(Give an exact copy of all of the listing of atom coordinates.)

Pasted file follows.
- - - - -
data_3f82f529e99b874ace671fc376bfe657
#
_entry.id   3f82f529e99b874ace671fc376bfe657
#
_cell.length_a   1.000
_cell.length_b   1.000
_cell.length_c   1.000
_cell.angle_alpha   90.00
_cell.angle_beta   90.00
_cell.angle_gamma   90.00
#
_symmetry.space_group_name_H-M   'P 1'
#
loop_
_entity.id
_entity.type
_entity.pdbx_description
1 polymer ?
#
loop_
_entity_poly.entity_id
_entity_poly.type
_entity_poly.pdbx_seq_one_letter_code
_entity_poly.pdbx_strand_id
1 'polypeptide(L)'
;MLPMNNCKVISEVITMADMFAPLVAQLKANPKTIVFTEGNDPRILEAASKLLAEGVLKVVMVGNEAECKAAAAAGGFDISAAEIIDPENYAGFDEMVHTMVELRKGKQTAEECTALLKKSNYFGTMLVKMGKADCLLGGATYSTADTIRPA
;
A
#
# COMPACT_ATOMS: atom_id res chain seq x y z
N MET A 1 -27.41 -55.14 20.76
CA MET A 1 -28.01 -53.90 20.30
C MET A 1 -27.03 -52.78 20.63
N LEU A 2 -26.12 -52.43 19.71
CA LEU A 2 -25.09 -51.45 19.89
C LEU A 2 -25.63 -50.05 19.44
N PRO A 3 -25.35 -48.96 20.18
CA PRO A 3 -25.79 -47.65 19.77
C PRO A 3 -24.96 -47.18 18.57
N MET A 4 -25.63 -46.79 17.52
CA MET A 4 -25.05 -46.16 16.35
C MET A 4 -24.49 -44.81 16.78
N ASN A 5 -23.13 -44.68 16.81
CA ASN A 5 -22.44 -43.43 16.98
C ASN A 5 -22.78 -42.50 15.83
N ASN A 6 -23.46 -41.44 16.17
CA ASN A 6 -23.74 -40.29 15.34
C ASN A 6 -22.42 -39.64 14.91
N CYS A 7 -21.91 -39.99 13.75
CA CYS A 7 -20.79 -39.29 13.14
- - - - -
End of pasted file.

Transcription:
data_3f82f529e99b874ace671fc376bfe657
#
_entry.id   3f82f529e99b874ace671fc376bfe657
#
_cell.length_a   1.000
_cell.length_b   1.000
_cell.length_c   1.000
_cell.angle_alpha   90.00
_cell.angle_beta   90.00
_cell.angle_gamma   90.00
#
_symmetry.space_group_name_H-M   'P 1'
#
loop_
_entity.id
_entity.type
_entity.pdbx_description
1 polymer ?
#
loop_
_entity_poly.entity_id
_entity_poly.type
_entity_poly.pdbx_seq_one_letter_code
_entity_poly.pdbx_strand_id
1 'polypeptide(L)'
;MLPMNNCKVISEVITMADMFAPLVAQLKANPKTIVFTEGNDPRILEAASKLLAEGVLKVVMVGNEAECKAAAAAGGFDISAAEIIDPENYAGFDEMVHTMVELRKGKQTAEECTALLKKSNYFGTMLVKMGKADCLLGGATYSTADTIRPA
;
A
#
# COMPACT_ATOMS: atom_id res chain seq x y z
N MET A 1 -27.41 -55.14 20.76
CA MET A 1 -28.01 -53.90 20.30
C MET A 1 -27.03 -52.78 20.63
N LEU A 2 -26.12 -52.43 19.71
CA LEU A 2 -25.09 -51.45 19.89
C LEU A 2 -25.63 -50.05 19.44
N PRO A 3 -25.35 -48.96 20.18
CA PRO A 3 -25.79 -47.65 19.77
C PRO A 3 -24.96 -47.18 18.57
N MET A 4 -25.63 -46.79 17.52
CA MET A 4 -25.05 -46.16 16.35
C MET A 4 -24.49 -44.81 16.78
N ASN A 5 -23.13 -44.68 16.81
CA ASN A 5 -22.44 -43.43 16.98
C ASN A 5 -22.78 -42.50 15.83
N ASN A 6 -23.46 -41.44 16.17
CA ASN A 6 -23.74 -40.29 15.34
C ASN A 6 -22.42 -39.64 14.91
N CYS A 7 -21.91 -39.99 13.75
CA CYS A 7 -20.79 -39.29 13.14